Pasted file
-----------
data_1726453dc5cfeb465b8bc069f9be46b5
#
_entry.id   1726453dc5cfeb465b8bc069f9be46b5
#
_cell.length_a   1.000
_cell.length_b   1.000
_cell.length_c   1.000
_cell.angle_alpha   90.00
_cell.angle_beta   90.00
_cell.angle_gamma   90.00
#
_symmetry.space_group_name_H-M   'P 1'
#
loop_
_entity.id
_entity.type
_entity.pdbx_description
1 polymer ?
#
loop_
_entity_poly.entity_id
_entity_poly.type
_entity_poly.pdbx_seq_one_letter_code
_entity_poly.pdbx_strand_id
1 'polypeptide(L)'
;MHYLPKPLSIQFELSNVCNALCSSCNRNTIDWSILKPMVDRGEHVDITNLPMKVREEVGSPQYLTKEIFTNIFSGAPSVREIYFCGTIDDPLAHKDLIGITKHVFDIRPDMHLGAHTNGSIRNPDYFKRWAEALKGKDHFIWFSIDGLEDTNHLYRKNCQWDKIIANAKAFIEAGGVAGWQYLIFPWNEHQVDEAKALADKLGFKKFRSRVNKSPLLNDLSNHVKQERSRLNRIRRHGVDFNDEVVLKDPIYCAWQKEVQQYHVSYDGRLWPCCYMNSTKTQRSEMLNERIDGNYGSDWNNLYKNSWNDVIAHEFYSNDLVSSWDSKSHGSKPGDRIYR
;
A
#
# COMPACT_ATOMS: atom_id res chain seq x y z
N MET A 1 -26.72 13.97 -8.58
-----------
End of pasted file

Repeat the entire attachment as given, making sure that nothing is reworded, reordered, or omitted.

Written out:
data_1726453dc5cfeb465b8bc069f9be46b5
#
_entry.id   1726453dc5cfeb465b8bc069f9be46b5
#
_cell.length_a   1.000
_cell.length_b   1.000
_cell.length_c   1.000
_cell.angle_alpha   90.00
_cell.angle_beta   90.00
_cell.angle_gamma   90.00
#
_symmetry.space_group_name_H-M   'P 1'
#
loop_
_entity.id
_entity.type
_entity.pdbx_description
1 polymer ?
#
loop_
_entity_poly.entity_id
_entity_poly.type
_entity_poly.pdbx_seq_one_letter_code
_entity_poly.pdbx_strand_id
1 'polypeptide(L)'
;MHYLPKPLSIQFELSNVCNALCSSCNRNTIDWSILKPMVDRGEHVDITNLPMKVREEVGSPQYLTKEIFTNIFSGAPSVREIYFCGTIDDPLAHKDLIGITKHVFDIRPDMHLGAHTNGSIRNPDYFKRWAEALKGKDHFIWFSIDGLEDTNHLYRKNCQWDKIIANAKAFIEAGGVAGWQYLIFPWNEHQVDEAKALADKLGFKKFRSRVNKSPLLNDLSNHVKQERSRLNRIRRHGVDFNDEVVLKDPIYCAWQKEVQQYHVSYDGRLWPCCYMNSTKTQRSEMLNERIDGNYGSDWNNLYKNSWNDVIAHEFYSNDLVSSWDSKSHGSKPGDRIYR
;
A
#
# COMPACT_ATOMS: atom_id res chain seq x y z
N MET A 1 -26.72 13.97 -8.58